Injury To Rectus Femoris Muscle

Rectus Femoris Muscle And Injury

A Rectus Femoris Muscle Strain

Two joint muscles with type II muscles fibers such as rectus femoris (sometimes called rec fem for short) are considered high risk muscles for sustaining an injury. As a result rectus femoris muscle strain injuries are relatively common, more so than injury to any of the three other quadriceps muscles, which themselves are single joint muscles having their origin off the femur and therefore only capable of acting on the knee, unlike rectus femoris which can exert force at both the hip and knee.  Rec Fem muscle is often injured while working to regulate hip and knee motion under significant or explosive load. Sprinting and kicking motions being the typical triggers for injury in a sporting setting. As a result a rectus femoris muscle strain is frequently seen in soccer players and other footballing codes, where the athletes are sprinting and kicking regularly throughout the match. The cause of this muscle strain is typically either an explosive forceful contraction, or forceful eccentric contraction. Such contractions are required in the action of sprinting from standing position, jumping or kicking a ball with significant force. In footballing preseason training and matches such an injury is fairly common, we have already seen a few rectus femoris injuries this season in our Randwick and Sydney physio practices. Often in this early stage of the season the injured individual has spent the “off season” not sprinting or kicking and then returns to their preseason sessions raring to go and the body, including rec fem aren’t suitably prepared to take this sort of load having de-conditioned to these actions over the summer break.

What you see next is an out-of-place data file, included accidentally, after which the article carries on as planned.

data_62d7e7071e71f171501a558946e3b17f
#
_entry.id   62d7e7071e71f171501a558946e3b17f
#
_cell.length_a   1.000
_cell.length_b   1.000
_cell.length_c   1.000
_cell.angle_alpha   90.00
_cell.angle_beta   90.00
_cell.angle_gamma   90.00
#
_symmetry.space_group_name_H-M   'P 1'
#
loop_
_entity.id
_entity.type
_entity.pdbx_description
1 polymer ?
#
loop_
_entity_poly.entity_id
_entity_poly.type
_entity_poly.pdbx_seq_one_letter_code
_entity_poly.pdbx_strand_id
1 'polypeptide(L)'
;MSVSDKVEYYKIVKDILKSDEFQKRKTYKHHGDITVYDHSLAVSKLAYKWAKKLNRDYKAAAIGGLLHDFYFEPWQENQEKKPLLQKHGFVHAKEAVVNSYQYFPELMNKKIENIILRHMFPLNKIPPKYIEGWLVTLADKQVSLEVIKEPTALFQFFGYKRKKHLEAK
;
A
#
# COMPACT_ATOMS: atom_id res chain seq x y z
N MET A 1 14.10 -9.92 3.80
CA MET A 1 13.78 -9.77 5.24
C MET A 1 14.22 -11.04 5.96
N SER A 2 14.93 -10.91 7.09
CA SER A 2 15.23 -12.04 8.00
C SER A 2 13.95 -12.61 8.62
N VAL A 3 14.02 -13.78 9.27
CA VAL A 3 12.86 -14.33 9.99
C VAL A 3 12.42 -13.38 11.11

Types Of Rectus Femoris Muscle Strain

  • Acute injuries to the muscle are usually felt centrally at the front of the mid to upper thigh.
  • Chronic injuries to rec fem are usually felt closer to the muscle origin and more likely to involve tendon tissue.
  • Another type of injury involving rectus femoris is an avulsion of the tendon origin at anterior inferior iliac spine (AIIS), an injury where the tendon and the bone at this site pull away from the origin. A relatively uncommon form of rec fem injury but when present it can be seen on X-ray and is more likely to occur in very active adolescents.

With classic acute mid belly rectus femoris muscle strains, symptoms are likely to present as a sudden sharp pain at the front of the thigh. Often this pain will later be accompanied with some local swelling and bruising. With complete tears to the muscle there may be a palpable, or visible dip in the muscle at the site of the rupture as the two free parts of the muscle retract away.

Physiotherapy Treatment For A Rec Fem Injury

The RICE (Rest, Ice, Compression and Elevation) principle is generally still appropriate with most acute rectus femoris muscle injuries, in an attempt to reduce further injury whilst managing pain and swelling. Once pain, swelling and functional limitations have improved, a more active rehabilitation approach can commence ideally in the first days following injury. Typically conservative treatment such as physiotherapy reaps good results, however following significant rectus femoris muscle tears there may be slight residual muscle strength deficit, with a delayed return to sports, and cosmetically a permanent visible dip in the muscle at the front of the thigh may be apparent.

Disclaimer: Sydney Physio Clinic does not endorse any treatments, procedures, products mentioned. This information is provided as an educational service and is not intended to serve as medical advice. Anyone seeking specific orthopaedic advice or assistance on Rectus Femoris Muscle And Injury should consult his or her general practitioner, sports medicine specialist, physiotherapist or otherwise appropriately skilled practitioner.